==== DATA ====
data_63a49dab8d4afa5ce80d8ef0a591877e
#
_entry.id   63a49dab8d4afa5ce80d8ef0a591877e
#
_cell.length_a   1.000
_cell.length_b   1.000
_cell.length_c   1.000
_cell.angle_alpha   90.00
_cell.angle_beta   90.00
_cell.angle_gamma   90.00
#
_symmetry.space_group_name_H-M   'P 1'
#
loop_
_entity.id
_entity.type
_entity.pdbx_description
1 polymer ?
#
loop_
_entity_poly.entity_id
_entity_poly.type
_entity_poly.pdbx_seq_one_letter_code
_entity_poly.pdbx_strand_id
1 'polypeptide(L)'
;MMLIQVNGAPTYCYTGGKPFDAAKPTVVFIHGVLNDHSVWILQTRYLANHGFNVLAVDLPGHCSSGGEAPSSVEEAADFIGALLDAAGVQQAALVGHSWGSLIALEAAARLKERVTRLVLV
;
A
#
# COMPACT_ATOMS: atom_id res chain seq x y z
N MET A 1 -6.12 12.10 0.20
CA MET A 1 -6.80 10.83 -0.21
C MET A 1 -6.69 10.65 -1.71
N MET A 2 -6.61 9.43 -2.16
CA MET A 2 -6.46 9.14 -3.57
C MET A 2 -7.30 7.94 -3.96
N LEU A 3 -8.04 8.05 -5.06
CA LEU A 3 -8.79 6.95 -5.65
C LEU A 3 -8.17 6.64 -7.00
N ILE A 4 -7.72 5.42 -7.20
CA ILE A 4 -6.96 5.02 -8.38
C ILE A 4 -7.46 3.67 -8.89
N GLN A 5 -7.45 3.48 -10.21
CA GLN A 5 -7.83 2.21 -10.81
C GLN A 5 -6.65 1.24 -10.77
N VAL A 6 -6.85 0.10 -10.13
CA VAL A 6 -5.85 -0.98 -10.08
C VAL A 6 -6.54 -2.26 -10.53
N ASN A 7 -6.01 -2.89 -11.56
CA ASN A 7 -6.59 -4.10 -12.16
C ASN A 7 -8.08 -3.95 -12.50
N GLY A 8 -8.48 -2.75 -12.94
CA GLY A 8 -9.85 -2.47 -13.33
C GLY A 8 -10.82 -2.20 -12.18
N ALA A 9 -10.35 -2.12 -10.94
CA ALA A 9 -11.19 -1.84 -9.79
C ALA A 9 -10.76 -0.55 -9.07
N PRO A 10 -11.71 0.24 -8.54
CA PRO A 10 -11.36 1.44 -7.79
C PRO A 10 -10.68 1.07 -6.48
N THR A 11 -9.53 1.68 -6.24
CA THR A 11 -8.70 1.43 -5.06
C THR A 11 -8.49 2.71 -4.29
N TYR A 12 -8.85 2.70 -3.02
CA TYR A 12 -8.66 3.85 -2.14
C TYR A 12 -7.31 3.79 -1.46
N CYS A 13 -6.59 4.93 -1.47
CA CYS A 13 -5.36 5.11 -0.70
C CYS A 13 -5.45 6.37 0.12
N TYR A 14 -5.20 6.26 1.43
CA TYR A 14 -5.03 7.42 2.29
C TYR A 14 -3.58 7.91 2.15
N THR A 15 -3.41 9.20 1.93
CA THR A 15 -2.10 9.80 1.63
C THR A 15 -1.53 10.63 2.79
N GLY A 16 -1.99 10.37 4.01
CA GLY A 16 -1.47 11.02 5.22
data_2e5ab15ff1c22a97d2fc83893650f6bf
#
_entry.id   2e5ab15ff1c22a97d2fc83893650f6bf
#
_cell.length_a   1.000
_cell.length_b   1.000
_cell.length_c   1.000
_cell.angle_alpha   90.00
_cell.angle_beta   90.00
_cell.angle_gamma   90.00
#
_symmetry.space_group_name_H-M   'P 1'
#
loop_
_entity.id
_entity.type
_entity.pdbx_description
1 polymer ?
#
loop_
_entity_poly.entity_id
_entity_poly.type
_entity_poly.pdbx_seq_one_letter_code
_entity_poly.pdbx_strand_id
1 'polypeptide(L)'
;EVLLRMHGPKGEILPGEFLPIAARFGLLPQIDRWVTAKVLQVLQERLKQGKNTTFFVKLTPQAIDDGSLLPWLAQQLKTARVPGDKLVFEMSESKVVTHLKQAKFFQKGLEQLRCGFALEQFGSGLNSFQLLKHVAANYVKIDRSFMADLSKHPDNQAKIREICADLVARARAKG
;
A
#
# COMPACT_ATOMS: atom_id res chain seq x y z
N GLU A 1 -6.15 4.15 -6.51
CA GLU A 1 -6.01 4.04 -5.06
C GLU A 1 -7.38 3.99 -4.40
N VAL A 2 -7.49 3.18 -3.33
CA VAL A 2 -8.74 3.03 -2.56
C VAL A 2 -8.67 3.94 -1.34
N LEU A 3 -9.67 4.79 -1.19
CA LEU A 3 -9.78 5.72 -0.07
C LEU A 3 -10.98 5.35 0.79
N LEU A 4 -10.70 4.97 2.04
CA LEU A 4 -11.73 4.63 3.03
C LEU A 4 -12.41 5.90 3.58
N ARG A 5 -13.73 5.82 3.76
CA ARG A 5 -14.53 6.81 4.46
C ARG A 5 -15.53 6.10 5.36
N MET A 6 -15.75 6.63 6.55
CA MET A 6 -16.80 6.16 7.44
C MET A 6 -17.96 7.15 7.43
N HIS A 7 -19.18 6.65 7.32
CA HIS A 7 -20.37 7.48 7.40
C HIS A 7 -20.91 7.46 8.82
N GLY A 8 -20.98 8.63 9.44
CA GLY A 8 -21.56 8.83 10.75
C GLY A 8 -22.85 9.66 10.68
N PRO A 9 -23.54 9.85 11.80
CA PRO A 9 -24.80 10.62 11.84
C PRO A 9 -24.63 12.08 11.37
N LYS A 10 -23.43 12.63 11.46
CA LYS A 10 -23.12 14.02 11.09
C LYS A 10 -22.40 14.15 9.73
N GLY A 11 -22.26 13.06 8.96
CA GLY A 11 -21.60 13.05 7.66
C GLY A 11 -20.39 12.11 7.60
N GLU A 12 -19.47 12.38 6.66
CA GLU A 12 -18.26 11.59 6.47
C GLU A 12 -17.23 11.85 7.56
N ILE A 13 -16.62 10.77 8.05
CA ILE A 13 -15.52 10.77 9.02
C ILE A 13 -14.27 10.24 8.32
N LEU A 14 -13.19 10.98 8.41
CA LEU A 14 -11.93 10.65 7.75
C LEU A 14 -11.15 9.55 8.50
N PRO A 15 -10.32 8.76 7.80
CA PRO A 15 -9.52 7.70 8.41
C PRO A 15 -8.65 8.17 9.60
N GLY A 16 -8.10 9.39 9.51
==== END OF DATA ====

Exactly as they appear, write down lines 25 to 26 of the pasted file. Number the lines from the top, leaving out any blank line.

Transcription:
1 'polypeptide(L)'
;MMLIQVNGAPTYCYTGGKPFDAAKPTVVFIHGVLNDHSVWILQTRYLANHGFNVLAVDLPGHCSSGGEAPSSVEEAADFIGALLDAAGVQQAALVGHSWGSLIALEAAARLKERVTRLVLV